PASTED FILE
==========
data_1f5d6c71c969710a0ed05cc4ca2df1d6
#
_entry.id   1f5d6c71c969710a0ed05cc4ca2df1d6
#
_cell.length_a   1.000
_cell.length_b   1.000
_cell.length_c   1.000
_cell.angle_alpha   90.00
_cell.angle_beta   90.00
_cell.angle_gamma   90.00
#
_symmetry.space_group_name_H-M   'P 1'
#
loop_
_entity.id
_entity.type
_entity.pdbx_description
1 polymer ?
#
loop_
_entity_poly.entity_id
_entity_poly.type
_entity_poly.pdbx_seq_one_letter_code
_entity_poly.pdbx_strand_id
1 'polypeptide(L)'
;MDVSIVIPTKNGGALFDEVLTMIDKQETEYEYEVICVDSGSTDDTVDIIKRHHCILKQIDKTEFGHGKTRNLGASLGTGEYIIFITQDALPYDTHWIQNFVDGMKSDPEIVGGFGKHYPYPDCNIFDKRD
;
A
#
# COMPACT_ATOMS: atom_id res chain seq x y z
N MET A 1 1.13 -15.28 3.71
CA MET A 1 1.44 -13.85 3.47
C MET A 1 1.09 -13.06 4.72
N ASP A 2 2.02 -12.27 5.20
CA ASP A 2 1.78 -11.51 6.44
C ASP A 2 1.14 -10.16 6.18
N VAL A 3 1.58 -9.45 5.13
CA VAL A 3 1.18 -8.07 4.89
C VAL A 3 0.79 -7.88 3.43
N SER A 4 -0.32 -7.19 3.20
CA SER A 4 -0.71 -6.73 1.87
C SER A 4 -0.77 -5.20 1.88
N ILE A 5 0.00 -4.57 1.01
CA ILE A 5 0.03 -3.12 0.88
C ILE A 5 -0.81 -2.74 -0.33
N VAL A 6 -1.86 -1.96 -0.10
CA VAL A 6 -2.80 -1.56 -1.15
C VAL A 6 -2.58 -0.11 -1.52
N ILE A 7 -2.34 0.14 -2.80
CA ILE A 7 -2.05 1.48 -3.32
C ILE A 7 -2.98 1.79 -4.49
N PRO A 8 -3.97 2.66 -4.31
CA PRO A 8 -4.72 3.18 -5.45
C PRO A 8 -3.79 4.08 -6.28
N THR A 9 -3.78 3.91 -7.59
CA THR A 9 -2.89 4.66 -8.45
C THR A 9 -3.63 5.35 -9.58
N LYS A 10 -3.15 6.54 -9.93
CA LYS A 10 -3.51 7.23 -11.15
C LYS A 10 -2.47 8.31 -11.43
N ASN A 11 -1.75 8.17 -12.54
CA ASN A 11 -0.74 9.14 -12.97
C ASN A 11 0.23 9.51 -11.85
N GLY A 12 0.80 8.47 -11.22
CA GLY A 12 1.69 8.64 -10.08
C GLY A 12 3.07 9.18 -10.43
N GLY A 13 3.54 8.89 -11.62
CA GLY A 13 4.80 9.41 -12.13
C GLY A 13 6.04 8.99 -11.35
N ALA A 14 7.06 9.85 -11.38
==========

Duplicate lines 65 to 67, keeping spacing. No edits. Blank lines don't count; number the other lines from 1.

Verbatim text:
CA GLY A 12 1.69 8.64 -10.08
C GLY A 12 3.07 9.18 -10.43
N GLY A 13 3.54 8.89 -11.62